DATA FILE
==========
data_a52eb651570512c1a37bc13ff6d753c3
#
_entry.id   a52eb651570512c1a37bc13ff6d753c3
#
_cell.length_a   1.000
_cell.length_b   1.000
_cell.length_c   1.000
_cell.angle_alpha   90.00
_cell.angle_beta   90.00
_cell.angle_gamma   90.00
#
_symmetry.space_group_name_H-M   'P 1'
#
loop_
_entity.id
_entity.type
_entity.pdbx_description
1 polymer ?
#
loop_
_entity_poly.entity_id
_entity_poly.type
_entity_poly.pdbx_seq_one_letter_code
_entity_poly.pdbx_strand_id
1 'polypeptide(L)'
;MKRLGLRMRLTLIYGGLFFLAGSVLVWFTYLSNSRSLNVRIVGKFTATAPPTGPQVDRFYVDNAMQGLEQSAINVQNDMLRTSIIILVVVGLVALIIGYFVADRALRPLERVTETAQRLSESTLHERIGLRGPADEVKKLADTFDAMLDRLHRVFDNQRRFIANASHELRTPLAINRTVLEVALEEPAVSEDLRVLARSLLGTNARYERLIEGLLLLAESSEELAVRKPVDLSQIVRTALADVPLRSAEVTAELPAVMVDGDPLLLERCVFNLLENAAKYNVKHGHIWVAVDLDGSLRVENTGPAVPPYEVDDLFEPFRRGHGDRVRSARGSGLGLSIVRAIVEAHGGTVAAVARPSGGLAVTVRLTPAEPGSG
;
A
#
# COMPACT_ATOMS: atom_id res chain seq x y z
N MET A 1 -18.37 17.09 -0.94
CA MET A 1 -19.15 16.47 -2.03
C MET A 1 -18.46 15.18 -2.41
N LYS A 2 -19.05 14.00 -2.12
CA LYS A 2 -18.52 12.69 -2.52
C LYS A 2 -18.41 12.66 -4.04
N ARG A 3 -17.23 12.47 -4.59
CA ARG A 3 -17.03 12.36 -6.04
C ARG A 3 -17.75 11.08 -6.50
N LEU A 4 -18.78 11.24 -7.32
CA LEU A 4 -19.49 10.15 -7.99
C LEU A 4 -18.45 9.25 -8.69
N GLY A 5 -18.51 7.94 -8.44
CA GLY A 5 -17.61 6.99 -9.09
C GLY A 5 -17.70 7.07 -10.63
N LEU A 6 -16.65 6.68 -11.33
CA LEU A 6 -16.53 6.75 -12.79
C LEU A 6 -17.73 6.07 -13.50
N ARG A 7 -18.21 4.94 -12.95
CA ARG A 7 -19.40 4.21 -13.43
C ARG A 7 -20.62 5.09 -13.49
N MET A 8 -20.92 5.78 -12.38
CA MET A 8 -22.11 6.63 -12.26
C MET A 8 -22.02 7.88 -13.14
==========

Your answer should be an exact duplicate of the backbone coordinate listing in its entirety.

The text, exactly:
data_a52eb651570512c1a37bc13ff6d753c3
#
_entry.id   a52eb651570512c1a37bc13ff6d753c3
#
_cell.length_a   1.000
_cell.length_b   1.000
_cell.length_c   1.000
_cell.angle_alpha   90.00
_cell.angle_beta   90.00
_cell.angle_gamma   90.00
#
_symmetry.space_group_name_H-M   'P 1'
#
loop_
_entity.id
_entity.type
_entity.pdbx_description
1 polymer ?
#
loop_
_entity_poly.entity_id
_entity_poly.type
_entity_poly.pdbx_seq_one_letter_code
_entity_poly.pdbx_strand_id
1 'polypeptide(L)'
;MKRLGLRMRLTLIYGGLFFLAGSVLVWFTYLSNSRSLNVRIVGKFTATAPPTGPQVDRFYVDNAMQGLEQSAINVQNDMLRTSIIILVVVGLVALIIGYFVADRALRPLERVTETAQRLSESTLHERIGLRGPADEVKKLADTFDAMLDRLHRVFDNQRRFIANASHELRTPLAINRTVLEVALEEPAVSEDLRVLARSLLGTNARYERLIEGLLLLAESSEELAVRKPVDLSQIVRTALADVPLRSAEVTAELPAVMVDGDPLLLERCVFNLLENAAKYNVKHGHIWVAVDLDGSLRVENTGPAVPPYEVDDLFEPFRRGHGDRVRSARGSGLGLSIVRAIVEAHGGTVAAVARPSGGLAVTVRLTPAEPGSG
;
A
#
# COMPACT_ATOMS: atom_id res chain seq x y z
N MET A 1 -18.37 17.09 -0.94
CA MET A 1 -19.15 16.47 -2.03
C MET A 1 -18.46 15.18 -2.41
N LYS A 2 -19.05 14.00 -2.12
CA LYS A 2 -18.52 12.69 -2.52
C LYS A 2 -18.41 12.66 -4.04
N ARG A 3 -17.23 12.47 -4.59
CA ARG A 3 -17.03 12.36 -6.04
C ARG A 3 -17.75 11.08 -6.50
N LEU A 4 -18.78 11.24 -7.32
CA LEU A 4 -19.49 10.15 -7.99
C LEU A 4 -18.45 9.25 -8.69
N GLY A 5 -18.51 7.94 -8.44
CA GLY A 5 -17.61 6.99 -9.09
C GLY A 5 -17.70 7.07 -10.63
N LEU A 6 -16.65 6.68 -11.33
CA LEU A 6 -16.53 6.75 -12.79
C LEU A 6 -17.73 6.07 -13.50
N ARG A 7 -18.21 4.94 -12.95
CA ARG A 7 -19.40 4.21 -13.43
C ARG A 7 -20.62 5.09 -13.49
N MET A 8 -20.92 5.78 -12.38
CA MET A 8 -22.11 6.63 -12.26
C MET A 8 -22.02 7.88 -13.14